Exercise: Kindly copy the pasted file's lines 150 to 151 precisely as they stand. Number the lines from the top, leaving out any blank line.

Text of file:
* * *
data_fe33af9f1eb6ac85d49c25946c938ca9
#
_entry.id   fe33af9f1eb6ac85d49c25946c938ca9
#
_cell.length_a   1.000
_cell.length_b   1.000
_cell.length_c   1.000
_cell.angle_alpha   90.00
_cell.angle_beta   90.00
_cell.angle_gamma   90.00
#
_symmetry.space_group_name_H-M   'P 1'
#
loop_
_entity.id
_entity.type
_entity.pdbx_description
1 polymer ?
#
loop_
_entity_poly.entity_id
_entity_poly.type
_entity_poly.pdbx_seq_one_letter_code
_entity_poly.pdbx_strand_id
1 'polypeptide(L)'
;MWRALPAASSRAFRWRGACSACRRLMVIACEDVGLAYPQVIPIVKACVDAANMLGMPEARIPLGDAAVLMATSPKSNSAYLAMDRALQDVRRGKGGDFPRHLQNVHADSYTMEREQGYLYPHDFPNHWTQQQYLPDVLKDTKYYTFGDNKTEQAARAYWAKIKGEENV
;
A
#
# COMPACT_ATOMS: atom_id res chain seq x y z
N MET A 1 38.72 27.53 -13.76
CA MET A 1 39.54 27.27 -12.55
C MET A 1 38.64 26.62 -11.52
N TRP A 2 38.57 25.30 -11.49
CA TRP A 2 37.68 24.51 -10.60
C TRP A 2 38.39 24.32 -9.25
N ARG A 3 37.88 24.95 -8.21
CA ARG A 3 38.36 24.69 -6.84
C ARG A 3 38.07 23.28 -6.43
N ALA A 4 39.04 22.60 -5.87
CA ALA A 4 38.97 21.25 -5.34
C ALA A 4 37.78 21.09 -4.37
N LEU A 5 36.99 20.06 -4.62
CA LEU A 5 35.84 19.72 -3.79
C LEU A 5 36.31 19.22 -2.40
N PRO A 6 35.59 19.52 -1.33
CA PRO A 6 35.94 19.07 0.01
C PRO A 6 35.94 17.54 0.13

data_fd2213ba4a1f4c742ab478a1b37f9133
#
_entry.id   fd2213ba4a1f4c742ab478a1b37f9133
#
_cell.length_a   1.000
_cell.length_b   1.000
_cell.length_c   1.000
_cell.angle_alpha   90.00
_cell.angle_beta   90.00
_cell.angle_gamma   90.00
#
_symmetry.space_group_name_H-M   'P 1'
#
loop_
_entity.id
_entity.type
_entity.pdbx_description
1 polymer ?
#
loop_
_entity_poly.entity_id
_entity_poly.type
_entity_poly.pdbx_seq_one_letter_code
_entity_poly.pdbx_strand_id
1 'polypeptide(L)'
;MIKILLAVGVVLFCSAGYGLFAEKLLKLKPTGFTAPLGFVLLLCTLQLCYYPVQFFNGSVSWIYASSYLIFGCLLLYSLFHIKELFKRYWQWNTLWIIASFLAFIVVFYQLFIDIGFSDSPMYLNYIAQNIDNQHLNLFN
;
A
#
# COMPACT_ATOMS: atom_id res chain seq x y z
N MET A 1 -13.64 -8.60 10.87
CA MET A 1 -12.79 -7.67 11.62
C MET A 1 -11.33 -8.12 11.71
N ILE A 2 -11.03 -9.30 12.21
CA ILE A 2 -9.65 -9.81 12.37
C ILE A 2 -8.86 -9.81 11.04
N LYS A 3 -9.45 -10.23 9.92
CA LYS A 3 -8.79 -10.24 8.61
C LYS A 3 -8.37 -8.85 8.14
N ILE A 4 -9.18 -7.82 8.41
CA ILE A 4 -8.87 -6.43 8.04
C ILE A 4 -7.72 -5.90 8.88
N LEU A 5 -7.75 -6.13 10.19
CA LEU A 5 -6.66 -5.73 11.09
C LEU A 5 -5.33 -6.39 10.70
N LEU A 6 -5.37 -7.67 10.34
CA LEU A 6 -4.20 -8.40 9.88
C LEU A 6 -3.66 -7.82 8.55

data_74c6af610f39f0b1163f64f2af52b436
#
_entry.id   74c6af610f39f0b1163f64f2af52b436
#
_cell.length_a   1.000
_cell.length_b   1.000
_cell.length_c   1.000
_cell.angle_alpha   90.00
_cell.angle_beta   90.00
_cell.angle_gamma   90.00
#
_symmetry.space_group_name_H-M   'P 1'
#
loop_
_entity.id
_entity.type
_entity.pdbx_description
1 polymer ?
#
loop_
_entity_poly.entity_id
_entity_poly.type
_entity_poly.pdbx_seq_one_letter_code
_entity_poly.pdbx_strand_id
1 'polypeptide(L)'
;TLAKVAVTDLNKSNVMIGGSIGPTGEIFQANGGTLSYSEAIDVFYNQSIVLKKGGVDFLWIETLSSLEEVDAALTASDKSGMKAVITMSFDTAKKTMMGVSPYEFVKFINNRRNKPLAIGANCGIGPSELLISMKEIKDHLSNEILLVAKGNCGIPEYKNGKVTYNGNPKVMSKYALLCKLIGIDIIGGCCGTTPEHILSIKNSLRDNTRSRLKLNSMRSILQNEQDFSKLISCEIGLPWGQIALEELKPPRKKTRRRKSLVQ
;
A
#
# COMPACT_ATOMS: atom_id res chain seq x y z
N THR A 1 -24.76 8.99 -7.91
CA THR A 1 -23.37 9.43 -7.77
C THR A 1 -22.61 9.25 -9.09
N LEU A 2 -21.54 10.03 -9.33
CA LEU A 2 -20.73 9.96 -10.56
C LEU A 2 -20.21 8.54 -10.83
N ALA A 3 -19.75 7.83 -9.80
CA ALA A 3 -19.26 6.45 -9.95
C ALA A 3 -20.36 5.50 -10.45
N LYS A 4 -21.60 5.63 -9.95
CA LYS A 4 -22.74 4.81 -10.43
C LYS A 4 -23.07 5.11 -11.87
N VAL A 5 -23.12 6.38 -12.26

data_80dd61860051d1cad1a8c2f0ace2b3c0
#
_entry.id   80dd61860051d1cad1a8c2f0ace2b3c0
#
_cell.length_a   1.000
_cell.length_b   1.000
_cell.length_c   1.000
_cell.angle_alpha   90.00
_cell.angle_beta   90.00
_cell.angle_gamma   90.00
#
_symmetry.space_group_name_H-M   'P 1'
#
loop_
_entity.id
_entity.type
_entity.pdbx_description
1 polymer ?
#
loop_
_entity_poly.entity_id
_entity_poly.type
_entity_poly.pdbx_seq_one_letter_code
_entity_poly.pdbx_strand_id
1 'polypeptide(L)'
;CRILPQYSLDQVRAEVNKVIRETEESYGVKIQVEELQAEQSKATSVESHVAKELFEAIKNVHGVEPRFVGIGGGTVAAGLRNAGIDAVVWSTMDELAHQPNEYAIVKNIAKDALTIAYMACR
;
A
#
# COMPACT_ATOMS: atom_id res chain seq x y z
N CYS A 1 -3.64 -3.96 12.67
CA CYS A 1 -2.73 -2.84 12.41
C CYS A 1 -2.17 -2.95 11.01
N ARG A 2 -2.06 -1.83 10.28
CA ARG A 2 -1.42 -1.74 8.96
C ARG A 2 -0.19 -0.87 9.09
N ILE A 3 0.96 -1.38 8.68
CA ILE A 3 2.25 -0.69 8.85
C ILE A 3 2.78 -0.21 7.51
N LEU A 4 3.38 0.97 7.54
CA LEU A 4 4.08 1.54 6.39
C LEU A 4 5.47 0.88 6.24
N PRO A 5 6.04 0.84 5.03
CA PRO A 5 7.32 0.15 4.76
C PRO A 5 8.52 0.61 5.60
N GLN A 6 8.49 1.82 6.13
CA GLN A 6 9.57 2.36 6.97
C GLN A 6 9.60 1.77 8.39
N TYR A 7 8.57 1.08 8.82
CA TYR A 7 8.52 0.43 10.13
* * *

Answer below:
#
_symmetry.space_group_name_H-M   'P 1'